— Sketches and Studies in Italy and Greece, Complete - Series I, II, and III • John Symonds

... women have brought forth children, they suckle and rear them in temples set apart for all. They give milk for two years or more as the physician orders. After that time the weaned child is given into the charge of the mistresses, if it is a female, and to the masters, if it is a male. And then with other young children they are pleasantly instructed in the alphabet, and in the knowledge of the pictures, and in running, walking, and wrestling; also in the historical ...
— The City of the Sun • Tommaso Campanells

... huts, with a ragged patch of sugar-cane beside them, gave us an excuse for half an hour's rest. An old woman in a red sack, much tattooed, with thick short grey hair bristling on her head, sat on a palm root, holding a nude brown child; a lean hideous old man, dressed only in a malo, leaned against its stem, our horses with their highly miscellaneous gear were tethered to a fern stump, and Upa, the most picturesque of the party, served out tea. He and the natives talked incessantly, and from ...
— The Hawaiian Archipelago • Isabella L. Bird

... chosen by the world-famous Haroun-Al-Raschid on his accession to the caliphate to be his vizier; and his four sons rose along with him to such influence in the government, as to excite the jealousy of the caliph so much, that he had the whole family invited to a banquet, and every man, woman, and child of them massacred at midnight in cold blood. The caliph, it is gratifying to learn, never forgave himself for this cruelty, and was visited with a gnawing remorse to the end of his days; and it had fatal issues to his kingdom as ...
— The Nuttall Encyclopaedia - Being a Concise and Comprehensive Dictionary of General Knowledge • Edited by Rev. James Wood

... right-thinking people—whether English children who are learning the right way to use their language, and the noblest ideas to express, should run the risk of having Ruskin's example set before them by softhearted teachers? I think that a parent who knew a child of his, on a certain day, was to take the example of Ruskin as a prose stylist on the subject of war, would do well, on moral and aesthetic grounds, to keep his child away from school on that day to practise a little roller-skating. For humility ...
— Waiting for Daylight • Henry Major Tomlinson

... getting so big that one is surprised to hear her laugh and play like a child, always good, and tender, the other is always very ...
— The George Sand-Gustave Flaubert Letters • George Sand, Gustave Flaubert

... soul, body, family, and estate. But they are very favourable if they wheedle nobody into matrimony, but only make a present of a small live creature, no bigger than a bastard, to some of the family, no matter who gets it; when a child is ...
— Everybody's Business is Nobody's Business • Daniel Defoe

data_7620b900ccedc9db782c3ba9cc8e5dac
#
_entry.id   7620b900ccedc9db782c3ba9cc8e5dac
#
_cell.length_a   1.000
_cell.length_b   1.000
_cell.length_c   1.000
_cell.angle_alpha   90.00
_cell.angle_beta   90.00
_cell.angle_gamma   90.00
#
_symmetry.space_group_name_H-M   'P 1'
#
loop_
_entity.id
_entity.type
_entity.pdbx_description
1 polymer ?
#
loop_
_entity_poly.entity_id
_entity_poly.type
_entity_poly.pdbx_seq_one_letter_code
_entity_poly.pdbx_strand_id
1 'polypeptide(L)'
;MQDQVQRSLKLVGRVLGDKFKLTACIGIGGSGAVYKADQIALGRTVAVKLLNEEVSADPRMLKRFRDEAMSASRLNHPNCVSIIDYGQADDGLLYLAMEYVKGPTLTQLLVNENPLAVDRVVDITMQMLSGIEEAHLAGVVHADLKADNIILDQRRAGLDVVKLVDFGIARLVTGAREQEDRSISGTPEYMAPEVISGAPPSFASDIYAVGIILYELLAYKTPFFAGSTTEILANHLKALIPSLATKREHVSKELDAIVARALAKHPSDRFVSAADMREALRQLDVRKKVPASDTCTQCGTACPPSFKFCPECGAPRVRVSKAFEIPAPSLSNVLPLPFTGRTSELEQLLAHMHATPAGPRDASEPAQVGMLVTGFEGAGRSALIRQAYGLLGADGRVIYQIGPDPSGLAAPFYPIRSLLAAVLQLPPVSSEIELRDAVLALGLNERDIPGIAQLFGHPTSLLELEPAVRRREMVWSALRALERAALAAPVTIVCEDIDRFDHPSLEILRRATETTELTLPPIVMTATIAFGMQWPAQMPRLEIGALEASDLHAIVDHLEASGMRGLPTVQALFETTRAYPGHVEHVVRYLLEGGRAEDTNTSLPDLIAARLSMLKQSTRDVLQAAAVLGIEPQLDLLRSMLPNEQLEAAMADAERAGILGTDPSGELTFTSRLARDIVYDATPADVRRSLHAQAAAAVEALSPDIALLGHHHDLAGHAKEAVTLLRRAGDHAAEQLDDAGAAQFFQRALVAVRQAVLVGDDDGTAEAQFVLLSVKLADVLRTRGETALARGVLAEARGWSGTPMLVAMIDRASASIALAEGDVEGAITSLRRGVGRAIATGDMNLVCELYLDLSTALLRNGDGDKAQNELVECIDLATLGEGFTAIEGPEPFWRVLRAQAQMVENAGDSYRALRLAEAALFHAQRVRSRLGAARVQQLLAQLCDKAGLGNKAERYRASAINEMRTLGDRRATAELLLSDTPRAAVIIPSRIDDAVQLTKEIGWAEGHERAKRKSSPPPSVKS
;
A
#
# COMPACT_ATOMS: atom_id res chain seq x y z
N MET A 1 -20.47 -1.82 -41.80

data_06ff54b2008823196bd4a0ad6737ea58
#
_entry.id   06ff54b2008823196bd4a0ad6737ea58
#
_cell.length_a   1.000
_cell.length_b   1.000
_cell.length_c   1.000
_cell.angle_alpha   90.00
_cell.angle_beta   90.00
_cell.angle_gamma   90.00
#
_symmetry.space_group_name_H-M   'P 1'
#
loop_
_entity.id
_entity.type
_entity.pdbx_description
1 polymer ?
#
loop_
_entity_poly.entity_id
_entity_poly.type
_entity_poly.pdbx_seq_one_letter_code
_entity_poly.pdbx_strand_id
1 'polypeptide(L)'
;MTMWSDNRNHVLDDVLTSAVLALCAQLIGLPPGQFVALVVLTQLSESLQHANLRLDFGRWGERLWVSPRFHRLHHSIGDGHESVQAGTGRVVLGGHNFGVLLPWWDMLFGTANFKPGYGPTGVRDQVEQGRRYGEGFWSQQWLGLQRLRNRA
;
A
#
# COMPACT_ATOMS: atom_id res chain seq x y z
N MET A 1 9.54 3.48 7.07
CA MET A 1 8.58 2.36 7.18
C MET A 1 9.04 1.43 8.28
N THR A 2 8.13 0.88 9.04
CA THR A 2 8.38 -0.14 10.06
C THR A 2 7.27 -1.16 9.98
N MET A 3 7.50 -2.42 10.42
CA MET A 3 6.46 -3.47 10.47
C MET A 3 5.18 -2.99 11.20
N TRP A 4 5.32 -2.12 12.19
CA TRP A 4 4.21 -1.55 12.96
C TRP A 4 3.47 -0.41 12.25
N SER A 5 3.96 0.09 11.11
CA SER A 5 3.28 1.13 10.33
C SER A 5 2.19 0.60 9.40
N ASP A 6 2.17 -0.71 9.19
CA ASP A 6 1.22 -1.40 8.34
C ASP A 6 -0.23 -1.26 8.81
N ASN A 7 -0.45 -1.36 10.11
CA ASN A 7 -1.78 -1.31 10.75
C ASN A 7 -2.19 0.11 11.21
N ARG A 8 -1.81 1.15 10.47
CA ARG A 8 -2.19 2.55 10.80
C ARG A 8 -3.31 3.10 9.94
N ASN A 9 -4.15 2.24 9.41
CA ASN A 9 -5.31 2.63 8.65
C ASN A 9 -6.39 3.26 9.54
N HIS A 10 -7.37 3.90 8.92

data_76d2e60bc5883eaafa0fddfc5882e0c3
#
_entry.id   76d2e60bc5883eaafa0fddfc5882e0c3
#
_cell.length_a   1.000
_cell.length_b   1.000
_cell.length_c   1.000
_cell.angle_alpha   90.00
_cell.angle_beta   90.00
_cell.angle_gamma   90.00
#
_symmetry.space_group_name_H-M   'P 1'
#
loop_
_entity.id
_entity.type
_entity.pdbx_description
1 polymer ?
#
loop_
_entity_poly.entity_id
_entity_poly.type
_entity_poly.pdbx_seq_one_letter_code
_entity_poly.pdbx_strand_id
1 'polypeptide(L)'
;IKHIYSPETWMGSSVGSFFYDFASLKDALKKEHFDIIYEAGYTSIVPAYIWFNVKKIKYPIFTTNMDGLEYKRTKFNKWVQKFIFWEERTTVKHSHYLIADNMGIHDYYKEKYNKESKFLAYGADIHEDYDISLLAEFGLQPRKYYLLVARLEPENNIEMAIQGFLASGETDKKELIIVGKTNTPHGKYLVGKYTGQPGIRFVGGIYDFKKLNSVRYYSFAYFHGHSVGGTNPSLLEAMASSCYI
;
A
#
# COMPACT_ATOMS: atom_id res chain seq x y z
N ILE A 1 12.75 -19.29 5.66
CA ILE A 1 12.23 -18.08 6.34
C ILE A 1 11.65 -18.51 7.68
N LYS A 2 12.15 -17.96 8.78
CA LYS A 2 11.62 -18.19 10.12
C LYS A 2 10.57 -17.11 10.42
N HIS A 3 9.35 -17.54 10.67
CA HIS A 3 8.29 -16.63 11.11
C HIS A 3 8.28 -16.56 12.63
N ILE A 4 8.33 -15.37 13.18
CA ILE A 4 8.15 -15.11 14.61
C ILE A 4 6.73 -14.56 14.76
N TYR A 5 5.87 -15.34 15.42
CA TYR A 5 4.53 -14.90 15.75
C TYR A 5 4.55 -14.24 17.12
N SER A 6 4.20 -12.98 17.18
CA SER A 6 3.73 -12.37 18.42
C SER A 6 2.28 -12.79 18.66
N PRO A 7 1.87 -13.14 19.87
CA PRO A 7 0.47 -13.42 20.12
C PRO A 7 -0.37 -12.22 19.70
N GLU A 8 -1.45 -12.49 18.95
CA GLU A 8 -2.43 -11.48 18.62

... up dead. [20:10]But Paul going down fell on him, and embracing him, said, Be not troubled, for his life is in him. [20:11]And going up and breaking bread, and tasting it, and conversing a long time till the break of day, he departed. [20:12]And they brought away the child alive, and were not a ...
— The New Testament • Various

... mumbling vague words over them, holding up bracelets, sprays, necklaces, and tiaras one after another, to judge their water, whiteness, and cutting; taking them out of the jewel-case and putting them in again, letting the play of the light bring out all their fires. He was more like a child than an old man; or, rather, childhood and dotage seemed to meet ...
— Gobseck • Honore de Balzac

... "Jump, child, jump! for God's sake, jump!" cried half a hundred people, while the poor scared creature quivered on the ledge, and shrank from the frightful depth below. At last, stung by a scorching volley, she gathered her night-gown tight, and leaped, ...
— Erema - My Father's Sin • R. D. Blackmore

... to privation while on our return, from a scarcity of animals; for, as I have already stated in my first communication from Moose-Deer Island, we had been eleven days with no other food but tripe de roche. In the course of this time an Indian, with his wife and child, who were travelling in company with us, were left in the rear, and are since supposed to have perished through want, as no intelligence had been received of them at Fort Providence in December last. On the seventh day after I had joined the Leader, &c. &c., and journeying ...
— Narrative of a Journey to the Shores of the Polar Sea, in the years 1819-20-21-22, Volume 2 • John Franklin

... subtle knowledge of character, which was rendered more acute by his long acquaintance with the world; and he did not always turn it to a righteous account. My father was a babe in these matters—a cunning child might deceive him. While my uncle had a knack of saving without appearing parsimonious, my father had an unfortunate habit of frittering his money away upon trifles. You would have imagined that the one had discovered the secret of the philosopher's ...
— The Monctons: A Novel, Volume I • Susanna Moodie